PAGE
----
Yesterday in The Hague the verdict of the International Monsanto Tribunal was finally delivered: the company’s activity has infringed on fundamental human rights.
Composed by the judges Dior Fall Snow (Senegal), Jorge Fernández Souza (Mexico), Eleonora Lamm (Argentina) and Steven Shrybman (Canada) e presided over by Judge Françoise Tulkens, former president of the European Court of Human Rights, the International Monsanto Tribunal has responded at length to the six questions which it was called upon to deliberate.
Monsanto, which chose not to appear before the Court, has been found first and foremost of guilty of obstructing the right to live in a healthy environment, the right to food sovereignty, food security, and the right to physical, mental and social health in the countries where its products are used. What’s more, through its aggressive commercial approach, fierce lobbying and discrediting and intimidation of researchers and academics opposed to it, according to the Court, the company obstructs free and independent scientific research into its practices, thereby infringing on the right to freedom of information.
Elsewhere, the Tribunal did not officially condemn the company for complicity in war crimes, but declared that it is implicitly complicity insofar as it knew the intentions of its customers for certain products (for example, Agent Orange), and what the effects of those products would be if deliberately used against humans. In this regard, the Court reaffirmed that international law must protect the environment and combat the destruction of ecosystems, concluding that if ecocide were recognized as a crime in international criminal law, the activities of Monsanto could be denounced as such.
“It is fundamental,” concluded the Tribunal, “that human and environmental rights take precedent over any and all economic interests. If such priorities are not recognized, the enormous gap between the protection of commercial interests and human rights, biodiversity and the environment will continue to grow. It is necessary that companies like Monsanto be held criminally liable for their actions, and that they be called to trial where fundamental rights are violated.”
Monsanto, the world leader in the production of genetically-modified organisms, as well as the largest producer of conventional seeds, is one of the most controversial companies in the history of industry. Yesterday’s verdict is the latest in a long line of international recognitions of its questionable activities: from its foundation, the multinational based in St. Louis has been the subject of numerous trials for negligence fraud, causation of ecological and health disasters as well as the use of false evidence.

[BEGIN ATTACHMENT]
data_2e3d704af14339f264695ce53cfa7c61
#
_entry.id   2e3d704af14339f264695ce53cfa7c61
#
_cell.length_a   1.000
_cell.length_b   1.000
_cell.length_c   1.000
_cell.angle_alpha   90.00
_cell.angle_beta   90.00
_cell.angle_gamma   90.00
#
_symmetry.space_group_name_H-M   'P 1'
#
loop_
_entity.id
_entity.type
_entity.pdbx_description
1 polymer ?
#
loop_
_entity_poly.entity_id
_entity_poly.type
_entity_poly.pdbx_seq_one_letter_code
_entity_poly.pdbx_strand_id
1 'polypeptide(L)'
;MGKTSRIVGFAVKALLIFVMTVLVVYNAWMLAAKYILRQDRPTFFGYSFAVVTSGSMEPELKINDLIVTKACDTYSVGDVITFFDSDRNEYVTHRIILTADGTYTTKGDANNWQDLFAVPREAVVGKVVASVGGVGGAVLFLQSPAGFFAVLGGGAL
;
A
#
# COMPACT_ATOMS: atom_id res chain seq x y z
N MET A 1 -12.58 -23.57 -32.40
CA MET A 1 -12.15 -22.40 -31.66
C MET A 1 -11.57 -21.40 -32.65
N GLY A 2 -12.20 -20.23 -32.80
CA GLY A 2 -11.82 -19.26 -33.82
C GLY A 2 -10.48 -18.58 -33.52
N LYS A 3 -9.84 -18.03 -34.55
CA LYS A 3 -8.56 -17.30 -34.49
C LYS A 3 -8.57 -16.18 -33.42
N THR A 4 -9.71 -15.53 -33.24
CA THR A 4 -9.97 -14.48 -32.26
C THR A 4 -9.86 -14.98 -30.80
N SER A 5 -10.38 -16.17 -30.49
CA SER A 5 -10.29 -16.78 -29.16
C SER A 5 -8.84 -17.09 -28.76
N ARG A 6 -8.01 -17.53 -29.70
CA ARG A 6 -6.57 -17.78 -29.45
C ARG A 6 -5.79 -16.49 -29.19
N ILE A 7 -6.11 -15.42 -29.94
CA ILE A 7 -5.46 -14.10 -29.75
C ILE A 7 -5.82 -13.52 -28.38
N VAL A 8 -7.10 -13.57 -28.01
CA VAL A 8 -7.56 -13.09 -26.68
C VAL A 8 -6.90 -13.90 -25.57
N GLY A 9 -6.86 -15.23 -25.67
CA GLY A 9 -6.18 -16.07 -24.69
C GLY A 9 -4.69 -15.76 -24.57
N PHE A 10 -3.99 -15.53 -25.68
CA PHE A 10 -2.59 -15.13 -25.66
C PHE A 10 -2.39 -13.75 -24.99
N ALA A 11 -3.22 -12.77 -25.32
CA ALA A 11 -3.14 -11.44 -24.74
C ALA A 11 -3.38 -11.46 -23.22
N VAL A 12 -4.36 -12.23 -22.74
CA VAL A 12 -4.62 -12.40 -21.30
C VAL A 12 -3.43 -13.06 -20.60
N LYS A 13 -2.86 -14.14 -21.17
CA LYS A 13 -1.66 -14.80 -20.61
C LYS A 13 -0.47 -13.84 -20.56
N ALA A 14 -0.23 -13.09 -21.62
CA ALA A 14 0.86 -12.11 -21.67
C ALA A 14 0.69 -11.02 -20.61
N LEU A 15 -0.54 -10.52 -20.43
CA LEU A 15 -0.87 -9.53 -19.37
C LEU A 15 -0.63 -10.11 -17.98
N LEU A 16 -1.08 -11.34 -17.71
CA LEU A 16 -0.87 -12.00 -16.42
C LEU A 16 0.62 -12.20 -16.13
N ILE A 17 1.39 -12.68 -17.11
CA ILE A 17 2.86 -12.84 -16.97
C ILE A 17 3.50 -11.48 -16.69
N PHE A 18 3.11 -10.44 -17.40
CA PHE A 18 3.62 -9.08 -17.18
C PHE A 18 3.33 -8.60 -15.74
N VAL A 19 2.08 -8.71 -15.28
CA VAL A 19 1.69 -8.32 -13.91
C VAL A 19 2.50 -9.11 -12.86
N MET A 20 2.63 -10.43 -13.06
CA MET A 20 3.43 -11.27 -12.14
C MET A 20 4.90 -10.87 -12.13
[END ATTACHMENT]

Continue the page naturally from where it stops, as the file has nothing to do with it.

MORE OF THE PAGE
“The verdict of the International Monsanto Tribunal,” says Ursula Hudson, President of Slow Food Germany, “signals an important moment in the history of human rights. This exemplary trial contributes to the creation of mechanisms that allow us to define new legal concepts such as ecocide, by which we mean the destruction of all forms of life: human, animal and vegetable, guaranteeing victims the possibility of justice. The history of Monsanto is a paradigm of the impunity of agrochemical multinationals, that damage food sovereignty and ecosystems with their products. So naturally, the mergers between these corporate giants give us cause to worry, as they exacerbate the negative impacts of the industrial food system.”
In an open letter to the European Commission and the European Commissioner for Competition, Margrethe Vestager, Slow Food, together with over 200 other organizations, asked politicians to block mergers between agribusiness giants. These mergers are the preface to an unacceptable monopolization and could give rise to companies that control 70% of the global agrochemical market and 60% of the commercial seed market-
On 16 and 17 October 2016, more than 30 witnesses and experts from all over the world gathered in The Hague for the Monsanto Tribunal. They presented their testimonies and analyses on the effects of Monsanto’s business practices to a panel of 5 judges from different continents. The combined material of the witnesses and experts on the damage caused by Monsanto was so extensive that the judges have dedicated the eighteen weeks that elapsed since the civil society tribunal to carefully consider and evaluate it all.